In the case of Bosnia-Herzegovina, it was recognized although it did not fulfill any conditions of a defacto functioning state. The 1933 Montevideo Conventions on the Recognition of New States, declared that a state only comes into existence and should be recognized if it fulfills the following conditions: (a). Clearly recognized boundaries. Serbia and Croatia were contesting the boundaries of Bosnia. The Croatian areas wanted to join up with Croatia and already has, the Serbian areas wanted to join up with Serbia but was prevented by the West. (b) It must have a stable and well-defined population. Bosnia did not since refugees were on the move everywhere and what constituted the population of Bosnia was not clear because of Serbian and Croatian demands. (c) It must have a government in control. The Muslim government of Sarajevo was not in control anywhere, and even now Sarajevo is not in control of the Croatian and Serbian areas. Bosnia was a stillborn state and remains so.
(6) If the bombing of Yugoslavia results in the destruction of Serbian religious and historical sites, this will be in violation of the 1954 Hague Convention for the Protection of Cultural Property in the Event of Armed Conflict. This Convention was adopted in the light of experience during two world wars when there was an unwanton destruction of cultural and historical property in Europe. It was first mooted during the First World War by President Woodrow Wilson and British Prime Minister Asquith. Keith Eirinberg noted that "Some 80 years later, the destruction of cultural property, this time on the territory of the former Yugoslavia [by the former Yugoslavs themselves], again shocks the world." But the United States could do little to protest these actions by Serbs and Croats because it had failed to ratify the 1954 Geneva Convention. Perhaps with good reason since it has engaged in such actions from the air itself in Iraq and now Yugoslavia.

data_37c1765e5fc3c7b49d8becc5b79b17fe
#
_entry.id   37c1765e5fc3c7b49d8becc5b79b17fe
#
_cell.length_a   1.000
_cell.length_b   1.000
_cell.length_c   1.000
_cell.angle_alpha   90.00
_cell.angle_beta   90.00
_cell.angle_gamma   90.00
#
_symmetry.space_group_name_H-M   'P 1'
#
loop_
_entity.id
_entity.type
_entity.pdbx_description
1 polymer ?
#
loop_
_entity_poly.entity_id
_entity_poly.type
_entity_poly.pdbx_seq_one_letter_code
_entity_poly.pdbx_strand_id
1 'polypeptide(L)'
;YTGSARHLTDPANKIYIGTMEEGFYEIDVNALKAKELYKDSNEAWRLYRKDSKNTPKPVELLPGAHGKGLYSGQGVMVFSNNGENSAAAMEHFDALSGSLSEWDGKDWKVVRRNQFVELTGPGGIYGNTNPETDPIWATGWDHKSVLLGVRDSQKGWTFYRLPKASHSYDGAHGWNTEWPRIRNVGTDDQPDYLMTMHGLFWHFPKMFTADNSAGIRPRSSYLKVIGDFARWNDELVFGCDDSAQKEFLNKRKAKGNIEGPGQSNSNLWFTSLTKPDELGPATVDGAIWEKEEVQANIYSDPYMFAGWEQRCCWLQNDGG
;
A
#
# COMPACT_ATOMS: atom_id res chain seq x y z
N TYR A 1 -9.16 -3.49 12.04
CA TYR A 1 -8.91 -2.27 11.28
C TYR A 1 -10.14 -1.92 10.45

In an article alleging that NATO was waging vandalism and not war, and that the crimes against humanity by Serbian forces were being countered by crimes against civilization by NATO, Simon Jenkins of The Times, London (May 7) writes: